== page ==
The target of rapamycin (TOR) is a well-known cell growth regulator conserved from yeast to mammals. TOR pathway regulates a variety of processes contributing to cell growth, autophagy and actin polymerization. TOR forms two distinct multiprotein complexes, TORC1 and 2. The TORC1 consists of TOR, LST8 and Raptor, and phosphorylates S6K and 4E-BP, regulating cell growth. Inactivation of TORC1 induces autophagy despite the presence of proper nutrients. TORC2 contains TOR, LST8, SIN1 and Rictor. TORC2 signals to actin cytoskeleton by activating Rho1 GTPase switch. TORC2 also phosphorylates and activates Akt. The role of Akt includes regulation of cell proliferation and survival. To determine the in vivo role of Raptor, I have generated and characterized the loss-of-function and the gain-of-function mutants for Raptor. Raptor loss-of-function mutants show developmental defects beyond the second instar larval stage. This result demonstrates that Raptor is required for early developmental processes. Consistently, ectopic expression of Raptor shows inhibited cell growth phenotypes in wings.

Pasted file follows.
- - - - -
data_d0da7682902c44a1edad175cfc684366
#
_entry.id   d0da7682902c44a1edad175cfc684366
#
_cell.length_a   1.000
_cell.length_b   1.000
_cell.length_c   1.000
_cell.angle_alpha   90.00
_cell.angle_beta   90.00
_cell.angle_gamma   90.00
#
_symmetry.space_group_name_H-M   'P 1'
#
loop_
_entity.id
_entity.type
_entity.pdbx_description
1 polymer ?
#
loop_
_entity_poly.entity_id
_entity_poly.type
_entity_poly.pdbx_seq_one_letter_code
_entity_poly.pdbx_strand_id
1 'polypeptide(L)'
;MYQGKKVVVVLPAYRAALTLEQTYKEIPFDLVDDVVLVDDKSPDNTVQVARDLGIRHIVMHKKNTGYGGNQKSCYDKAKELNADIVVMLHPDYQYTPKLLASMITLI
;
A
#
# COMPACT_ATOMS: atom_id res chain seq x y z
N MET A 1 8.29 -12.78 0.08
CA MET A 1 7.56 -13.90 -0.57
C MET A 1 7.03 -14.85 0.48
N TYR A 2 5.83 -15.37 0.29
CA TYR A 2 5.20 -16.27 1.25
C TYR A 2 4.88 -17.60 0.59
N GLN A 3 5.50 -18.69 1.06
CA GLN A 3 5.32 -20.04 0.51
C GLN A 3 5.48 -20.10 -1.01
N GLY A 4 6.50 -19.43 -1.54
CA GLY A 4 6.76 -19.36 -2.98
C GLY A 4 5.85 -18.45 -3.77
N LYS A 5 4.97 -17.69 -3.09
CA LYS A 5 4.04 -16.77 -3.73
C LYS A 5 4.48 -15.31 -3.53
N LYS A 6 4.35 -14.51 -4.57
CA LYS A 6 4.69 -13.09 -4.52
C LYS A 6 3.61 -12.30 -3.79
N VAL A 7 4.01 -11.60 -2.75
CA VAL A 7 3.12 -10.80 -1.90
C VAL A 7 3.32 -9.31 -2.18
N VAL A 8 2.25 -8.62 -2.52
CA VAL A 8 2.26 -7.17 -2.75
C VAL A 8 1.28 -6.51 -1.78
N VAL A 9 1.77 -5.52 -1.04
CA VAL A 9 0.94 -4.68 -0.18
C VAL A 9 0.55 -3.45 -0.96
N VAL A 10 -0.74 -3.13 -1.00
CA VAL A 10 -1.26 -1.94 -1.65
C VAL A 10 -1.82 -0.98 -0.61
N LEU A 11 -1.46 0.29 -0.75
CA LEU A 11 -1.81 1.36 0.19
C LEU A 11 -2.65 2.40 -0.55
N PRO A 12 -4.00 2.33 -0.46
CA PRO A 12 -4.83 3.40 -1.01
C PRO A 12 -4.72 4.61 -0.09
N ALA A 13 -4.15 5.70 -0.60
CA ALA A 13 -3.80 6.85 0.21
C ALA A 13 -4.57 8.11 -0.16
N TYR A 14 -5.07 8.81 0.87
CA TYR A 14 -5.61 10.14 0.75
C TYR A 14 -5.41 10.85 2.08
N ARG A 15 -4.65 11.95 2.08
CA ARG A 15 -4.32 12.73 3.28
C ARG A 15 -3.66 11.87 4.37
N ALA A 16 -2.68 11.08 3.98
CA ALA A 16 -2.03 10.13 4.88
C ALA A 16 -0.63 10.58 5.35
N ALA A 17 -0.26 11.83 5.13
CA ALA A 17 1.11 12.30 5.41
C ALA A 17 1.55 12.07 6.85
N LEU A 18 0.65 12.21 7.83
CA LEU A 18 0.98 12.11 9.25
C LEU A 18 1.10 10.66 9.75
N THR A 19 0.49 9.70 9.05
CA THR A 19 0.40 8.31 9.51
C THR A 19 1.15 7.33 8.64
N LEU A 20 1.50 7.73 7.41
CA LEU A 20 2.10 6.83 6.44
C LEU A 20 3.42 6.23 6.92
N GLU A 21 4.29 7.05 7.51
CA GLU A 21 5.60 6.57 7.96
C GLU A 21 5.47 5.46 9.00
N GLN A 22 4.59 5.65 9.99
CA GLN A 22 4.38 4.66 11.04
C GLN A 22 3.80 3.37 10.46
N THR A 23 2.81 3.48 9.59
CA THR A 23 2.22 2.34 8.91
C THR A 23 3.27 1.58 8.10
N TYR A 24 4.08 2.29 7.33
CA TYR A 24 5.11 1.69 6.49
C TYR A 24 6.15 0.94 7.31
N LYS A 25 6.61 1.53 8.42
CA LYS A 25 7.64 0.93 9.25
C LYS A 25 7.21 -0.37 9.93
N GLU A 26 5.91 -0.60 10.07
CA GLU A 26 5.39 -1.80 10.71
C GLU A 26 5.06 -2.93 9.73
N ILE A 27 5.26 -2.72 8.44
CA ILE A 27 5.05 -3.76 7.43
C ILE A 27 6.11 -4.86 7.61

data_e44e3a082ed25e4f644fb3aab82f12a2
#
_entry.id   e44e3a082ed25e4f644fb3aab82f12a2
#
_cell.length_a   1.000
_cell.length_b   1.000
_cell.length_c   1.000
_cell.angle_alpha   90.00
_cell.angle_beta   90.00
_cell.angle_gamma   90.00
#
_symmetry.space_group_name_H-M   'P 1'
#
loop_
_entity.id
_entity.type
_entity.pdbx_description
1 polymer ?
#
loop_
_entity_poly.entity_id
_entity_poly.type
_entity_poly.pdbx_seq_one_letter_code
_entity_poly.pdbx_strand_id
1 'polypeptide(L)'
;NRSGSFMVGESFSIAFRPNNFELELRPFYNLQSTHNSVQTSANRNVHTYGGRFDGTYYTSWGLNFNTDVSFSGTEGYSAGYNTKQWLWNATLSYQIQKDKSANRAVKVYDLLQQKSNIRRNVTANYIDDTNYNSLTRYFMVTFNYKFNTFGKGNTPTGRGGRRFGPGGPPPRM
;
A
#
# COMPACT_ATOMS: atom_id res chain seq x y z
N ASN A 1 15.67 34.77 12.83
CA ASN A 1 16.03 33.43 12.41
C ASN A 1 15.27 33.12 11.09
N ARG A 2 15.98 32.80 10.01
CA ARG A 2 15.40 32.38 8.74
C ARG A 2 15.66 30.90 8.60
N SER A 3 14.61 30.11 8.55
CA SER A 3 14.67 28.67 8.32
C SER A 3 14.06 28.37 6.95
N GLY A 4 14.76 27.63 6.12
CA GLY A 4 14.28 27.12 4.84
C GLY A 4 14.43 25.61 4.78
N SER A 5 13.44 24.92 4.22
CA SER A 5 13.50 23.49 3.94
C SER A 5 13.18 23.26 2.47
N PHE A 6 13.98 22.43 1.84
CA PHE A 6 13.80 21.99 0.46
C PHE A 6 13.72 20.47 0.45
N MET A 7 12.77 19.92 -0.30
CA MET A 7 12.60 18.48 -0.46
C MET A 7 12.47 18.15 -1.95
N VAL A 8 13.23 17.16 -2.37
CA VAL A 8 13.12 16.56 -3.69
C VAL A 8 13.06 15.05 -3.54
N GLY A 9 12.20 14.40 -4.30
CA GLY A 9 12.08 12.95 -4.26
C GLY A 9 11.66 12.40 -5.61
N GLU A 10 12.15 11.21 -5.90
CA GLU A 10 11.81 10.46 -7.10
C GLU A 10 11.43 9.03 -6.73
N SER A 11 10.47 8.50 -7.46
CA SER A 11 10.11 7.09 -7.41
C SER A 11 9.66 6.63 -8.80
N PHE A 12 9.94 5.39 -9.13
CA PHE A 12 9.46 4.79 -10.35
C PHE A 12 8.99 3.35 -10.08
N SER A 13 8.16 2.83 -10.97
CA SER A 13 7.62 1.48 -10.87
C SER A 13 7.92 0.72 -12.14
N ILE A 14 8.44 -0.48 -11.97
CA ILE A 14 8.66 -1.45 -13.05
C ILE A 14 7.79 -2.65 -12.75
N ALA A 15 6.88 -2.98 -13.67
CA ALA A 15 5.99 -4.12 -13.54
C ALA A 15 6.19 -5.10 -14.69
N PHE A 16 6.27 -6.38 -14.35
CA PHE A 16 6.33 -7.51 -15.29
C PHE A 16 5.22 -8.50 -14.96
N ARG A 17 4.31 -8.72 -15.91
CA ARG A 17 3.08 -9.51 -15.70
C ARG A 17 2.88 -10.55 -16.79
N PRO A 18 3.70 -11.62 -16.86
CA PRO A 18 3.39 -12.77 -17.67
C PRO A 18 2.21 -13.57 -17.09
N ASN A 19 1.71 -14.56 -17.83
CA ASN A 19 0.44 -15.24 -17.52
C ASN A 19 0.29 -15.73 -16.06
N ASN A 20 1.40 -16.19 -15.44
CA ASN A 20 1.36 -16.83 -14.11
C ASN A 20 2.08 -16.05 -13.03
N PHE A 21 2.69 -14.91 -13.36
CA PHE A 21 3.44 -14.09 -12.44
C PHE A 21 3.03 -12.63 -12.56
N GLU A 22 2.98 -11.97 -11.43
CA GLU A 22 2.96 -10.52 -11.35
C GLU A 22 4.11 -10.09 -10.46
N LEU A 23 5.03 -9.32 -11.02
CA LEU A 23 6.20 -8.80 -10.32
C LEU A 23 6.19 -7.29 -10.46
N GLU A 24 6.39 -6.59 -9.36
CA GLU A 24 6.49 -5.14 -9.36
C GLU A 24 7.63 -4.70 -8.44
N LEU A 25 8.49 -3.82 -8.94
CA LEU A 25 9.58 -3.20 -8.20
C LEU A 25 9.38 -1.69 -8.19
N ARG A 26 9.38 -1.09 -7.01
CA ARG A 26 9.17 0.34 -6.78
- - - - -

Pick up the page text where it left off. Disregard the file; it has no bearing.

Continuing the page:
TORC1 is reported to control cell growth by activating of S6 kinase (S6K). Therefore, I examined genetic interactions between Raptor and S6K. Knock-down of Raptor using a wing-specific driver generates bent-up wing phenotypes which can be rescued by overexpression of S6K. Moreover, in western blot analyses, I could hardly detect S6K Thr398 phosphorylation in Raptor null mutants. These results demonstrate that Raptor positively regulates S6K activity in Drosophila.